Thanks.

 

The $4000-$47FF is ECS 8-bit RAM.  The ECS ROM is located in $2xxx, $7xxx, and $Exxx and only in specific banks in those memory regions.  Hope that helps with the decoding.

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48 minutes ago, Lathe26 said:

Thanks.

 

The $4000-$47FF is ECS 8-bit RAM.  The ECS ROM is located in $2xxx, $7xxx, and $Exxx and only in specific banks in those memory regions.  Hope that helps with the decoding.

It does.  I started another thread for Melody Blaster.  I'll make a list of the exact addresses referenced in the game ROM.

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On 8/15/2020 at 11:28 AM, Zendocon said:

Yes, I usually just compile the source myself.  I'm almost certain I have the required packages you listed.

I went and did a build on Pi to make sure it still compiles on non-Intel.   I found there's a few hardware-specific lines I need to change, and then I can post the source code.

 

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On 8/15/2020 at 11:28 AM, Zendocon said:

Yes, I usually just compile the source myself.  I'm almost certain I have the required packages you listed.

Here's a 3-year old version that compiles and runs on my raspberry pi.   The newest version has a start-up error I need to get to the bottom of.

 

build should be a matter of running:

./configure

make

cp src/emufe /data/emulator/bin/emufe.aarch64

(change "/data/emulator" to the location you extracted the front-end I sent last week)

 

Some notes: 

1. if configure complains about freetype even though you have the freetype dev package installed, let me know and I'll provide a workaround.  Apparently newer versions of freetype did away with "freetype-config" and now use "pkg-config" instead

2. it assumes your display is 32-bit depth.  I think most modern displays are 32, but if your isn't, I can tell you what to change.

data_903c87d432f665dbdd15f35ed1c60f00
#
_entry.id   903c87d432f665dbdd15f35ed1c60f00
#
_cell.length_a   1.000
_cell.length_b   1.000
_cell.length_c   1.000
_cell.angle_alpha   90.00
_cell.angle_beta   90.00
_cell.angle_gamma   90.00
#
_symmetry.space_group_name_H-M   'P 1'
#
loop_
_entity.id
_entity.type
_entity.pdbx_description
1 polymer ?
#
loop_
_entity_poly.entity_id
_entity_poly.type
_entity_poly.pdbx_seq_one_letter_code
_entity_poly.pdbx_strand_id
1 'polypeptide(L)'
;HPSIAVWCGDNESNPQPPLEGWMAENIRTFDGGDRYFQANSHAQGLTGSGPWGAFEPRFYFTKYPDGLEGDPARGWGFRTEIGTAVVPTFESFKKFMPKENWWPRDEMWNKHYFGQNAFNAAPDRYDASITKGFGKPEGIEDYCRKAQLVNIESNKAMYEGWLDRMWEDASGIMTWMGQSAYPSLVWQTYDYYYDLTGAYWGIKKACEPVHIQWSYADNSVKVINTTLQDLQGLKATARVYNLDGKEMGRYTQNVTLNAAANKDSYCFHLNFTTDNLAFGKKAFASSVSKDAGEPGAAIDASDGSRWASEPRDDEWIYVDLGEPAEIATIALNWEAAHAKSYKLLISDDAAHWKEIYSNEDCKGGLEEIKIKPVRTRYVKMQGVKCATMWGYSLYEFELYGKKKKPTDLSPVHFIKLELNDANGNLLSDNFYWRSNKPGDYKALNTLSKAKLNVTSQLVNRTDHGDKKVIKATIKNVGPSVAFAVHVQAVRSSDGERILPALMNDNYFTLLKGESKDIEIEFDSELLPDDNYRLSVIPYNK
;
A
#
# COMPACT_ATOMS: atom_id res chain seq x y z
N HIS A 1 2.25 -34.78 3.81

3. It runs slower than I'd like on my PI, I don't think it's using the PI hardware acceleration, and it's also a slow PI-2.   If it runs too slow for you, let me know and I'll see what I can do about hw acceleration on your device

4. I've written and enhanced this over a period of 20-years.  When I started, I knew just enough C to be dangerous.   I'm much better at  C now, but there's still a lot of legacy code that throws out tons of compilation warnings that I haven't fixed yet.    But at least  it runs pretty stable.   If it crashes, it's usually due to a file missing

 

emufe-3.2.0.tar.gz

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I ran the configure script, and these are the last few lines:

UNAME_MACHINE = aarch64
UNAME_RELEASE = 4.14.117-18725784
UNAME_SYSTEM  = Linux
UNAME_VERSION = #2 SMP PREEMPT Wed Jul 1 10:55:25 KST 2020
configure: error: cannot guess build type; you must specify one

As for what's ahead, I'm pretty sure I'm using pkg-config, and $TERM=xterm-24bits.

 

I do want to give this a try, but we may have to "take this outside" to DM to handle any additional errors.  Once I get it going, I'd be happy to add installation of this to my environment documentation, to provide an alternative to users.